Are you worried about becoming dependent on Adderall?
Dependence on Adderall (amphetamine salts) can occur in the first few weeks after taking the ADHD medication. But does dependence mean that you could develop an Adderall addiction? How does Adderall affect the brain? And is Adderall addictive physically or mentally? In this article, we’ll explore the difference between dependence on Adderall and addiction, and we’ll also look at the strategies used to treat each. We invite your questions about Adderall at the end.
What is physical dependence on Adderall?
Dependence on Adderall is the physical need to take Adderall in order to feel normal. You can know if you’re dependent on Adderall or not by the presence or absence of withdrawal symptoms when you drastically lower Adderall doses or stop taking Adderall completely. If you have withdrawal symptoms, this means that you’ve become physically dependent on Adderall.
Adderall dependence time: How long to be dependent on Adderall?
Adderall, a combination of d-amphetamine and l-amphetamine salts, is extremely addictive. Some people may become addicted to Adderall within a matter of 2-3 weeks. But just because your body has become dependent on Adderall does not mean that you are an addict. However, you’re more likely to develop an addiction to Adderall if you’re taking Adderall in high doses or if you continue taking the ADHD medication for long periods of time.
Dependence on Adderall symptoms
Adderall dependence has a few main symptoms:
- unpleasant physical side effects when you haven’t taken Adderall
- feeling the need to take Adderall to feel “normal”
- taking higher doses of Adderall to experience the same effects
However, these symptoms don’t necessarily indicate an addiction to Adderall. Your body may simply be used to functioning with Adderall in your system.
Treating physical dependence on Adderall
Physical dependence on Adderall can be dangerous, as this drug can cause cardiovascular problems – but it can be difficult to stop taking Adderall abruptly, as well. If you want to stop taking Adderall, a doctor will need to work with you to create a tapered dosing schedule. This allows your body to slowly adjust to the lower levels of the drug, until you no longer need it in your system.
Adderall dependence withdrawal
Abrupt cessation of Adderall following prolonged high doses results in extreme fatigue and mental depression as well as sleep problems. Adderall withdrawal symptoms can include:
- disturbed sleep patterns
Keep in mind that the best way to treat Adderall withdrawal is to gradually decrease the dose under the supervision of a medical professional until you can safely go off the medication. Withdrawal symptoms may last for days or weeks if you try to quit cold turkey.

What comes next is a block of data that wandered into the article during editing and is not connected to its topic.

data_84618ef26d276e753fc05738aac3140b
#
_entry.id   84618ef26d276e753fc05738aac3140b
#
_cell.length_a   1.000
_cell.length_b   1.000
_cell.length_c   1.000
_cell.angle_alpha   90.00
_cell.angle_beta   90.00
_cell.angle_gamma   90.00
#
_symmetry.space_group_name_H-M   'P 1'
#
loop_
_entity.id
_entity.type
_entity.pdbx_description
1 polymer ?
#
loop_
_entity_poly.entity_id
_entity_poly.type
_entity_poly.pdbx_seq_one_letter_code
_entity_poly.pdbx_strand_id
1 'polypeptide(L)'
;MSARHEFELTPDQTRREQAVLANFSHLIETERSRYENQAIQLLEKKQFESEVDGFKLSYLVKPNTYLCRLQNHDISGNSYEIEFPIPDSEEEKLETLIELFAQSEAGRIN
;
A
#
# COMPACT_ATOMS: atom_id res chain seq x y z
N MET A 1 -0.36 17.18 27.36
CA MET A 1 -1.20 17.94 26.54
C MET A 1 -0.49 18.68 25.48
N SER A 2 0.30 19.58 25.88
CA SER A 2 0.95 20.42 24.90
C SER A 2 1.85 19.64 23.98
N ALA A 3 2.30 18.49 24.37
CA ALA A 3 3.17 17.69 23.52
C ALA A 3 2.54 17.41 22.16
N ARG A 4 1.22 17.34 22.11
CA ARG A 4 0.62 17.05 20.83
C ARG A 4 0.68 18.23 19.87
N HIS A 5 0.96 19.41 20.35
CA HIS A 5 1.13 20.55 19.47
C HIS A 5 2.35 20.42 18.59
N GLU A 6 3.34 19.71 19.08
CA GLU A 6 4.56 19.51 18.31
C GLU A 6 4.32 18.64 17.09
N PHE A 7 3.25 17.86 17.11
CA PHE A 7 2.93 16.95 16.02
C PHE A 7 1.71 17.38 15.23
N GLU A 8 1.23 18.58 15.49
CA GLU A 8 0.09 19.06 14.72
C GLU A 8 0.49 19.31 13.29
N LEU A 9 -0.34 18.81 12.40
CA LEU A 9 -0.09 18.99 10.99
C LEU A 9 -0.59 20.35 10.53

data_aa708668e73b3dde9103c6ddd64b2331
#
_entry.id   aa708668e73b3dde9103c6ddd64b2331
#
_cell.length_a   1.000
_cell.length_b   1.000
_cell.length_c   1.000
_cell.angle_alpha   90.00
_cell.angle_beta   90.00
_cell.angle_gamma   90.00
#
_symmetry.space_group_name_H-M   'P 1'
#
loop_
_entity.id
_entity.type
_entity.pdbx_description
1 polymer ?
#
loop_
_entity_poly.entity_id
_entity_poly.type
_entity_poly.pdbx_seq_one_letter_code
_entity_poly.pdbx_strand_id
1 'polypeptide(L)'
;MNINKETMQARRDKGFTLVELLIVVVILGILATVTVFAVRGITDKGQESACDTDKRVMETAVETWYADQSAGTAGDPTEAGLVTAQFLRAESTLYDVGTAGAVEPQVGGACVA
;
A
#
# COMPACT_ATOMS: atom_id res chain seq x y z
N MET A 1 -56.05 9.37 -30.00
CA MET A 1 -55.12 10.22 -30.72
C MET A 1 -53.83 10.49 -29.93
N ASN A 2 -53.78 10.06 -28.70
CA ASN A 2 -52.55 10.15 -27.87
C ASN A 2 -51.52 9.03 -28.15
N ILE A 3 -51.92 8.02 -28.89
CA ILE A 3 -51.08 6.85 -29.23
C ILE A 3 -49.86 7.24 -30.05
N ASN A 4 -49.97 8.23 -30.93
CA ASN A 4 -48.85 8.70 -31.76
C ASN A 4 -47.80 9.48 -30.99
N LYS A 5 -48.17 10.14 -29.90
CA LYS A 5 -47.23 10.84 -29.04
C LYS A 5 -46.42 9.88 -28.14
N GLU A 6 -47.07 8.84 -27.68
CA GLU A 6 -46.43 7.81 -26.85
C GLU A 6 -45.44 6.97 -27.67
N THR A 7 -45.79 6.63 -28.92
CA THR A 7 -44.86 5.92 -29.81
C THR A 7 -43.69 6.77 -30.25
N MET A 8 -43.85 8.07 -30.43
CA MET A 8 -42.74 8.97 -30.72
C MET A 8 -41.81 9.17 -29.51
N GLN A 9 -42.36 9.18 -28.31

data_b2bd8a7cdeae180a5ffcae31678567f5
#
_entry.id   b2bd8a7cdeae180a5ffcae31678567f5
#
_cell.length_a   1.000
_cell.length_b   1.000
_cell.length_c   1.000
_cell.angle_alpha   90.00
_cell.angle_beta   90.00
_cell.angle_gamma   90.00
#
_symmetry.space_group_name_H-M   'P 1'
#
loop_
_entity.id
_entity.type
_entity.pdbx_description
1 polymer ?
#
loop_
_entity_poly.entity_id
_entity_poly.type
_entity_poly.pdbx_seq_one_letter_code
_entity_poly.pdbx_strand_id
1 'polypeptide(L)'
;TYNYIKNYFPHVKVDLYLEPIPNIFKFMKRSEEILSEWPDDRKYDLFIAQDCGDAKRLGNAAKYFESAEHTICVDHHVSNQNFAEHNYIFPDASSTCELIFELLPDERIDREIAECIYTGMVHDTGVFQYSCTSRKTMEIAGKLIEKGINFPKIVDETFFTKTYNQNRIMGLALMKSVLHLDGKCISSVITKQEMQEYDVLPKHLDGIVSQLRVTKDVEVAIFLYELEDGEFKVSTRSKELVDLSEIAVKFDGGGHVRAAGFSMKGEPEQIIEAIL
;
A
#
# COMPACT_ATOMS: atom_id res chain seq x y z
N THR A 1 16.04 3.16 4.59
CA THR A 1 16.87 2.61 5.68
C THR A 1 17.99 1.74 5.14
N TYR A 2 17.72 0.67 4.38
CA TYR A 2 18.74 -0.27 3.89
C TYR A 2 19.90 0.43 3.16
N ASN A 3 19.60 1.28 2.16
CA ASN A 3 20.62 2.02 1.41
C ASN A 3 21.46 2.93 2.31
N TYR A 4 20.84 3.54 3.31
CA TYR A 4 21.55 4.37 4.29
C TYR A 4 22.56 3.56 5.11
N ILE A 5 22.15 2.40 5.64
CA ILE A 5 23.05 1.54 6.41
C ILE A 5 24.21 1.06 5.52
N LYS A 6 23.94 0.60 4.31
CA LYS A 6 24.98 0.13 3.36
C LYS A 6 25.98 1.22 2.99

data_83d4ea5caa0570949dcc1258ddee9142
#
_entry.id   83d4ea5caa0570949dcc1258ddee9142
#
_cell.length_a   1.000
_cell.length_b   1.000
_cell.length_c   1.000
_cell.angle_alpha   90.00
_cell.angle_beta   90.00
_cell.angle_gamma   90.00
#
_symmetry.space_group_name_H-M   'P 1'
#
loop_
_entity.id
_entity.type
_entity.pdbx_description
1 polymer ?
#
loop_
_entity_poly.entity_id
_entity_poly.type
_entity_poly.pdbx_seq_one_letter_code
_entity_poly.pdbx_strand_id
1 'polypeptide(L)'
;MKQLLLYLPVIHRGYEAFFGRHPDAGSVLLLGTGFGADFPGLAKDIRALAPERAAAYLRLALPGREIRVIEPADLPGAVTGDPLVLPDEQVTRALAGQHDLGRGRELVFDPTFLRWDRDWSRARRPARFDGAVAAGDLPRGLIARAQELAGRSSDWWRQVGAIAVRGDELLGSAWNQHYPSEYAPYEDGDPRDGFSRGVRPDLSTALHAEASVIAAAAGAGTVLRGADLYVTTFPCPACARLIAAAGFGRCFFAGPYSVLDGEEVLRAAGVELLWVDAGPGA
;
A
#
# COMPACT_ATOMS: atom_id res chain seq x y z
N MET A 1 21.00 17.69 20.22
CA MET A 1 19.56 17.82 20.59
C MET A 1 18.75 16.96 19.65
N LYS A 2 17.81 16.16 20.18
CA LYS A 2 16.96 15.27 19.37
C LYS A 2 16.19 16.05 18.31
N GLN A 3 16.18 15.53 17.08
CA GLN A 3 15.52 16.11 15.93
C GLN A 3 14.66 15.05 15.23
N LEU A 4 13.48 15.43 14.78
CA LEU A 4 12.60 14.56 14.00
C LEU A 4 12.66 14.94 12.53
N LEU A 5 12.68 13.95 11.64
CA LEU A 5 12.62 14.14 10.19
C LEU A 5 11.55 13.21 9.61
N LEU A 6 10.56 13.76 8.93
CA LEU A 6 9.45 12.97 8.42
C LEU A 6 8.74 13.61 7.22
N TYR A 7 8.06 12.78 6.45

Adderall dependence vs. addiction
When you’ve taken Adderall for a long period of time or at high doses, you may develop an addiction. While Adderall dependence keeps you from quitting the drug without withdrawal symptoms, Adderall addiction compels you to use the drug for effect. In fact, if you are an Adderall addict, you cannot think of life without Adderall.
So how do you know if you’re an Adderall addict or just drug dependent?
Psychological symptoms of craving and compulsive drug are present during addiction. Adderall addiction is more likely if you’re not taking Adderall as directed, or taking it without a prescription. Snorting or smoking Adderall also increases your addiction risk, as does taking large amounts of Adderall.
Treating psychological dependence on Adderall
Are there drug tests for Adderall? Yes. But Adderall addiction is more than a physical dependence. If you’re psychologically dependent on Adderall, you will:
- feel the need to take Adderall to cope with normal situations
- feel a compulsive need to use Adderall
- experience strong Adderall cravings
- continue to use Adderall even if it has negative consequences
If you have a psychological dependence on Adderall, simply reducing your dosage is unlikely to help you quit the medication.Your doctor may recommend a therapist specializing in addiction to help you reduce your use of Adderall. Some people also find support groups helpful in resisting the urge to take Adderall.
Adderall dependence questions
Do you still have questions about Adderall dependence and addiction? We invite you to leave us your questions about dependence on Adderall below. We welcome all questions and try to answer each one personally and promptly.